Texas residents should not have to experience sexual harassment on the job. In fact, this was outlawed long ago, and employers that harass employees - or that allow employees to harass their co-workers - should be held responsible under the law. Unfortunately, many employers are not held accountable because the victims of sexual harassment are afraid to come forward.
A Dayton, Texas, woman recently filed a lawsuit against her former employer, claiming that she was harassed on the basis of her gender. She has stated that she tolerated the harassment for some time because she was afraid of losing her job.
The woman's husband was aware of the harassment, according to the lawsuit, and he was also afraid of coming forward for fear of losing his job.
According to the lawsuit, the woman worked or Cryogenic Vessel Alternatives INOX/CVA as a welder from February 2011 to May 2012. During this time, she says she was discriminated against by her supervisers, who spoke to her using unwelcome sexual language.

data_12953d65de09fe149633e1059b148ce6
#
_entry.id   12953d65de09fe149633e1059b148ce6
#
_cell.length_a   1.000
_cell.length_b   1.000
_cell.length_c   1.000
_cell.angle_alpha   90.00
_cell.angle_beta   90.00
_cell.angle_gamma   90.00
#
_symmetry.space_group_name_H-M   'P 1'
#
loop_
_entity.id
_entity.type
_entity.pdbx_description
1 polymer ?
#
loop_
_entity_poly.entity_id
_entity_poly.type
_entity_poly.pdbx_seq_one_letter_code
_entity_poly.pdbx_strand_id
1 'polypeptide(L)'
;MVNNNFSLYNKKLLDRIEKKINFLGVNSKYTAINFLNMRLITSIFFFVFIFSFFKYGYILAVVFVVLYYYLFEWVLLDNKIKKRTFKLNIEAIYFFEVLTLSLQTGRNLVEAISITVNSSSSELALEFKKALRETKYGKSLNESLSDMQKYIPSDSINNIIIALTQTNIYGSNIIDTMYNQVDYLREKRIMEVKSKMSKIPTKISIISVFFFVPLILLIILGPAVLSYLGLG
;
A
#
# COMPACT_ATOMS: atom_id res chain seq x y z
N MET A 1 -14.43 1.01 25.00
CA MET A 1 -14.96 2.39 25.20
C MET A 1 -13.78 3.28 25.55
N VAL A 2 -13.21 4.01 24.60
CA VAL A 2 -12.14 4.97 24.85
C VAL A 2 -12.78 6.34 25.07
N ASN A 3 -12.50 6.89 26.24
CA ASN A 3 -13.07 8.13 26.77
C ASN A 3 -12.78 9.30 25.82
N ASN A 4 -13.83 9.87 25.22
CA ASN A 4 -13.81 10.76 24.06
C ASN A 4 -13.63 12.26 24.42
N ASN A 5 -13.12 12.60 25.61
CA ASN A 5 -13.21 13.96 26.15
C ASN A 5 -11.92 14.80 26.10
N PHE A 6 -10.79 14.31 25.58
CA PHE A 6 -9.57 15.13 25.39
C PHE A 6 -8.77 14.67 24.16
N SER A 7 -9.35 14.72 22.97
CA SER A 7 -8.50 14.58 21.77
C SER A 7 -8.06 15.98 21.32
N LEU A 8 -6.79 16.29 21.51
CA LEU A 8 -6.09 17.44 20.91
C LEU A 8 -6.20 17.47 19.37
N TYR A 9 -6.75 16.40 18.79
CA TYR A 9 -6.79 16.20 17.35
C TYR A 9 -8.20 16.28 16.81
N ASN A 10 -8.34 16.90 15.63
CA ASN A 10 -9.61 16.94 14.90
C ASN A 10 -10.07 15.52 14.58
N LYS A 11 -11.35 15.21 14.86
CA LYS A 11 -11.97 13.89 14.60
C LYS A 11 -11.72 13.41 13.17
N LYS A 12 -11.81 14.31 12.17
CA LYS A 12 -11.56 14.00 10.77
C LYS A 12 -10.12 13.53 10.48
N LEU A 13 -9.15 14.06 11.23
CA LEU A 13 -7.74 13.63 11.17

The woman complained to the human resources department, which then failed to step in to put an end to the harassment, according to the lawsuit.
The lawsuit does not specify whether the woman ultimately quit her job or whether she was fired.
People should not have to fear reporting sexual harassment. Taking adverse action against an employee for reporting sexual harassment or discrimination is illegal, however, some employers do retaliate against employees who report such actions. Those who are being harassed in the workplace may want to seek legal counsel regarding their rights to file a complaint and end the illegal treatment.
Source: The Southeast Texas Record, "Female welder brings sexual discrimination lawsuit against former employer," John Suayan, Sept. 16, 2013